Findings

An output‐side attention directing system has to evaluate the effect of current observations (patterns, sequences, etc.) on highest level goal‐values (in a living system these are existential goal‐values like a body temperature or energy supply). Measure of this effect is the degree of goal‐approximation towards these goal‐values. This measure can either be preprogrammed for some patterns or sequences, or has to be determined in trial and error processes for new patterns or sequences learned by the system.

Practical implications

The paper shows the cybernetic necessities of the development of the “know how” of sequence learning systems in time, starting with default behavior, via learning new patterns and sequences, and trial and error to develop goal‐orientated actions towards them, until finally the achieved results enable experience based directing of attention.

Originality/value

The paper shows basic cybernetic structures and functions for output‐side attention directing systems required for all complex pattern recognition and sequence learning systems.

Details

Kybernetes, vol. 41 no. 5/6
Type: Research Article
ISSN: 0368-492X

Keywords

Click here to view access options
Article
Publication date: 1 February 2013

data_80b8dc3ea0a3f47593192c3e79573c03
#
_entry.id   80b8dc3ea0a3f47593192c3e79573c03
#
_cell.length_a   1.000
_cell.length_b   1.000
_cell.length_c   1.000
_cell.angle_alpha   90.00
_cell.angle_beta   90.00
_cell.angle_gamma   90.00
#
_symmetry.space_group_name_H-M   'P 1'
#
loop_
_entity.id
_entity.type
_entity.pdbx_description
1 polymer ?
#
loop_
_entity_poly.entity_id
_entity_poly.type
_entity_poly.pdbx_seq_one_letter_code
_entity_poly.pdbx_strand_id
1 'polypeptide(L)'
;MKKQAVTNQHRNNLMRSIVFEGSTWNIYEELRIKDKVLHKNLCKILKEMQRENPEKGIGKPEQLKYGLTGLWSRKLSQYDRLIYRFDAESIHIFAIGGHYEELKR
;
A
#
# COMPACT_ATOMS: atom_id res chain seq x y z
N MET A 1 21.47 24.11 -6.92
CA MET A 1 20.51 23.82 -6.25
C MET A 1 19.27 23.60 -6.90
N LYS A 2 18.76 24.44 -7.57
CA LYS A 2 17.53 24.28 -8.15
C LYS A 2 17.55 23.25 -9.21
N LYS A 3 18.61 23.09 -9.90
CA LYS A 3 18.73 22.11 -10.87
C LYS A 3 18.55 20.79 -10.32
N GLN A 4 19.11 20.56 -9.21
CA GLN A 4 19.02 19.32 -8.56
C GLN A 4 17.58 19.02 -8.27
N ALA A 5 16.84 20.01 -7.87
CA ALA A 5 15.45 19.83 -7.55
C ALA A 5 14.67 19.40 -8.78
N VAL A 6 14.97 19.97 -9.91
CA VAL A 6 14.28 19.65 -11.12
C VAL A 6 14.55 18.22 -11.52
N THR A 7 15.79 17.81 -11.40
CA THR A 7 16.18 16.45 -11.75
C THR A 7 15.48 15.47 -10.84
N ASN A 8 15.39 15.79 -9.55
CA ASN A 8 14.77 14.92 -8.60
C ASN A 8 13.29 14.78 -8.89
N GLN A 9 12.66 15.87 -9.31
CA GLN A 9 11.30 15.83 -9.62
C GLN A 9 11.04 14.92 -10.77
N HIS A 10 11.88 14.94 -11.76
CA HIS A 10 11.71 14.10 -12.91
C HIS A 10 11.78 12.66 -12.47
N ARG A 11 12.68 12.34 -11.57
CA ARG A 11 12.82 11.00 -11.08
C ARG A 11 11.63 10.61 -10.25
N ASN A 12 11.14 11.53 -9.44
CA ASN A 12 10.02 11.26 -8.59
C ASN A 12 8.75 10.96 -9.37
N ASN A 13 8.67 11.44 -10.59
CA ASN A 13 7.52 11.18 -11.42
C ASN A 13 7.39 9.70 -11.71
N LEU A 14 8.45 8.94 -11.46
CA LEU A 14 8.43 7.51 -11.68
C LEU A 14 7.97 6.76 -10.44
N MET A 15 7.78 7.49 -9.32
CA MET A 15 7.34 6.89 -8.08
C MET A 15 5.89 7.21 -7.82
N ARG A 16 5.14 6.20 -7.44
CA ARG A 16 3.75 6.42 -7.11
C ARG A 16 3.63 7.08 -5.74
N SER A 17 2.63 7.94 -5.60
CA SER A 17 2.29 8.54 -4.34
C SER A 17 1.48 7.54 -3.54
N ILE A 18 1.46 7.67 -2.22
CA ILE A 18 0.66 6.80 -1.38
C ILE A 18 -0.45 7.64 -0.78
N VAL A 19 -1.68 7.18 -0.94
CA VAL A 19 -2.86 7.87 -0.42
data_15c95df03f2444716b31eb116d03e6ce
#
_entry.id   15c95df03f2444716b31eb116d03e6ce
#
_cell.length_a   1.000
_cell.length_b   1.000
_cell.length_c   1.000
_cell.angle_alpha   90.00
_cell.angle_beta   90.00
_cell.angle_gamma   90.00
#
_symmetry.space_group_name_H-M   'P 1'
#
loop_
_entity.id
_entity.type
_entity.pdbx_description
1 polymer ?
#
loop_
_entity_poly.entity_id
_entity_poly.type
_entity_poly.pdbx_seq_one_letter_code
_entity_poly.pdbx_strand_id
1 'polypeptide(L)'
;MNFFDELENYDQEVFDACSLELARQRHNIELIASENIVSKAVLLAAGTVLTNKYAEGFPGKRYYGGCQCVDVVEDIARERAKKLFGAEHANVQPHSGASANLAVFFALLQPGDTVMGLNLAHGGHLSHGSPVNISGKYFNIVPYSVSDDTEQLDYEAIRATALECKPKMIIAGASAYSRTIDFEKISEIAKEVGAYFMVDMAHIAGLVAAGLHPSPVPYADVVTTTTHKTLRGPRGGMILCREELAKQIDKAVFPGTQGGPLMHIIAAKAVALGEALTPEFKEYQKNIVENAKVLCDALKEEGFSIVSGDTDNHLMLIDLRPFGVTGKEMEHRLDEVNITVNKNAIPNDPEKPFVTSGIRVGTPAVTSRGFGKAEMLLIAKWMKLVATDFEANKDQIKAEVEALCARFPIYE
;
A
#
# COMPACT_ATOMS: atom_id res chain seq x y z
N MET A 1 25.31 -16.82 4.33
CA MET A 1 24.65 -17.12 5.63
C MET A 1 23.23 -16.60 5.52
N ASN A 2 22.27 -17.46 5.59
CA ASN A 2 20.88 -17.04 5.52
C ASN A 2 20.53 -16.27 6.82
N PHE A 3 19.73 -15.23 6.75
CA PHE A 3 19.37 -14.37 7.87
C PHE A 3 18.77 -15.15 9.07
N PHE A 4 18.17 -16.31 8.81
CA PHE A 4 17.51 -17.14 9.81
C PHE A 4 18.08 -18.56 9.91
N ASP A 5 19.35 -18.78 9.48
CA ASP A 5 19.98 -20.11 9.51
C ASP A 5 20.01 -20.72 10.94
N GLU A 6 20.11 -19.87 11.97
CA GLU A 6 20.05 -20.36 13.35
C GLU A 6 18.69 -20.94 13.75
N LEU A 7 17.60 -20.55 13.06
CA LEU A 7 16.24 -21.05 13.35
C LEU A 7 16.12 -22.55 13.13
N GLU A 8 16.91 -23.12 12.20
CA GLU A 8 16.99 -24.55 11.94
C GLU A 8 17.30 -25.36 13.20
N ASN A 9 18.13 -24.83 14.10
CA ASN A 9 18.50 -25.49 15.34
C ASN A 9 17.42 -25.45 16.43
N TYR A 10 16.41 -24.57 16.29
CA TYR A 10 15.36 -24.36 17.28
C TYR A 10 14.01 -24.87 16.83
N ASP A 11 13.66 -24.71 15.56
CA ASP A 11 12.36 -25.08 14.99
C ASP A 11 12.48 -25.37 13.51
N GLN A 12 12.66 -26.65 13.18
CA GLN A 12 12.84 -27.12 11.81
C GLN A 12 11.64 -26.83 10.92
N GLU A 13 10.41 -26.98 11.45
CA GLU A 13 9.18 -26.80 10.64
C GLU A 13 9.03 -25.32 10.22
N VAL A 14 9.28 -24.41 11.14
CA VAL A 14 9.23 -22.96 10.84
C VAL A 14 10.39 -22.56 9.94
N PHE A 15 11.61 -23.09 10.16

Helmut Nechansky

The purpose of this paper is to analyze the main differences in the cybernetic structures necessary for elementary anticipation, understood as anticipation of the…

Abstract

Purpose

The purpose of this paper is to analyze the main differences in the cybernetic structures necessary for elementary anticipation, understood as anticipation of the repetition of one known pattern, and complex anticipation, understood as anticipation of the repetition of known sequences of patterns.

Design/methodology/approach

A functional cybernetic approach is used to develop the necessary additions to an elementary anticipatory system, so that it can provide standards for anticipated sequences containing seven single patterns or “chunks”.

Findings

A subsystem for the anticipation of sequences is developed that is able to: identify the beginning of known sequences; search for different known sequences containing that beginning; and decide to use later patterns of such a sequence as standards for anticipated patterns. Deciding to actually use such patterns for anticipation requires an additional subsystem to switch between the feedback pattern recognition and the feedforward anticipation mode.

Practical implications

The paper shows how complex anticipation can be developed from elementary forms by adding highly parallel structures that apply the same underlying principles; and it emphasizes epistemological demands for the structure and the data organization that have to be fulfilled, so that anticipation of the repetition of sequences becomes possible.

Originality/value